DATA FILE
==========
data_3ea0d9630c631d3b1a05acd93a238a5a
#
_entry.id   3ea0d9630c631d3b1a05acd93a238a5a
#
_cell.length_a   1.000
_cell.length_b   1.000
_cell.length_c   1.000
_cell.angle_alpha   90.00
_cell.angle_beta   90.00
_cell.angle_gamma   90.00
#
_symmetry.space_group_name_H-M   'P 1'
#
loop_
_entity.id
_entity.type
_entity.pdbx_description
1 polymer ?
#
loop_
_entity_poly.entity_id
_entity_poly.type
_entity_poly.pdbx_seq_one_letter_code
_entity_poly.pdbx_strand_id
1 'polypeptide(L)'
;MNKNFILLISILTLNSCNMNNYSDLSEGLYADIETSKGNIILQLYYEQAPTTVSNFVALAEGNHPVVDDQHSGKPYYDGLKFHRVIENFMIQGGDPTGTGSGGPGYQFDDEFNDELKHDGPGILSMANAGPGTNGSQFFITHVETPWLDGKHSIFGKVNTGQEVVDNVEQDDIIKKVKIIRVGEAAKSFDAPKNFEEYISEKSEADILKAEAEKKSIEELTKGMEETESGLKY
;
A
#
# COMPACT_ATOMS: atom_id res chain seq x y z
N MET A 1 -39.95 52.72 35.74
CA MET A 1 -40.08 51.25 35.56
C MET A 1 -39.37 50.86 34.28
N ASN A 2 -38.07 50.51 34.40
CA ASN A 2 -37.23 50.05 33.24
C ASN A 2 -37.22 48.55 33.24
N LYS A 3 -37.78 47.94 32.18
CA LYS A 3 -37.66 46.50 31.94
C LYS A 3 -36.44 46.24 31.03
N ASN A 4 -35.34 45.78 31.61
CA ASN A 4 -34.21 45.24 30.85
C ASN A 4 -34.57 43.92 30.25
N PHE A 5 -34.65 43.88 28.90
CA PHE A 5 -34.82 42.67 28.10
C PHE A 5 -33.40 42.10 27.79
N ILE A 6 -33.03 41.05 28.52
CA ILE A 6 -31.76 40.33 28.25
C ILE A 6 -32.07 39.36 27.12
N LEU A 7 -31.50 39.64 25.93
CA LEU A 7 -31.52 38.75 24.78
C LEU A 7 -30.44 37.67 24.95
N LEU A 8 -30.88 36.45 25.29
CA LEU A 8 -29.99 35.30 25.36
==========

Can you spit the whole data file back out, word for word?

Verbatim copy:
data_3ea0d9630c631d3b1a05acd93a238a5a
#
_entry.id   3ea0d9630c631d3b1a05acd93a238a5a
#
_cell.length_a   1.000
_cell.length_b   1.000
_cell.length_c   1.000
_cell.angle_alpha   90.00
_cell.angle_beta   90.00
_cell.angle_gamma   90.00
#
_symmetry.space_group_name_H-M   'P 1'
#
loop_
_entity.id
_entity.type
_entity.pdbx_description
1 polymer ?
#
loop_
_entity_poly.entity_id
_entity_poly.type
_entity_poly.pdbx_seq_one_letter_code
_entity_poly.pdbx_strand_id
1 'polypeptide(L)'
;MNKNFILLISILTLNSCNMNNYSDLSEGLYADIETSKGNIILQLYYEQAPTTVSNFVALAEGNHPVVDDQHSGKPYYDGLKFHRVIENFMIQGGDPTGTGSGGPGYQFDDEFNDELKHDGPGILSMANAGPGTNGSQFFITHVETPWLDGKHSIFGKVNTGQEVVDNVEQDDIIKKVKIIRVGEAAKSFDAPKNFEEYISEKSEADILKAEAEKKSIEELTKGMEETESGLKY
;
A
#
# COMPACT_ATOMS: atom_id res chain seq x y z
N MET A 1 -39.95 52.72 35.74
CA MET A 1 -40.08 51.25 35.56
C MET A 1 -39.37 50.86 34.28
N ASN A 2 -38.07 50.51 34.40
CA ASN A 2 -37.23 50.05 33.24
C ASN A 2 -37.22 48.55 33.24
N LYS A 3 -37.78 47.94 32.18
CA LYS A 3 -37.66 46.50 31.94
C LYS A 3 -36.44 46.24 31.03
N ASN A 4 -35.34 45.78 31.61
CA ASN A 4 -34.21 45.24 30.85
C ASN A 4 -34.57 43.92 30.25
N PHE A 5 -34.65 43.88 28.90
CA PHE A 5 -34.82 42.67 28.10
C PHE A 5 -33.40 42.10 27.79
N ILE A 6 -33.03 41.05 28.52
CA ILE A 6 -31.76 40.33 28.25
C ILE A 6 -32.07 39.36 27.12
N LEU A 7 -31.50 39.64 25.93
CA LEU A 7 -31.52 38.75 24.78
C LEU A 7 -30.44 37.67 24.95
N LEU A 8 -30.88 36.45 25.29
CA LEU A 8 -29.99 35.30 25.36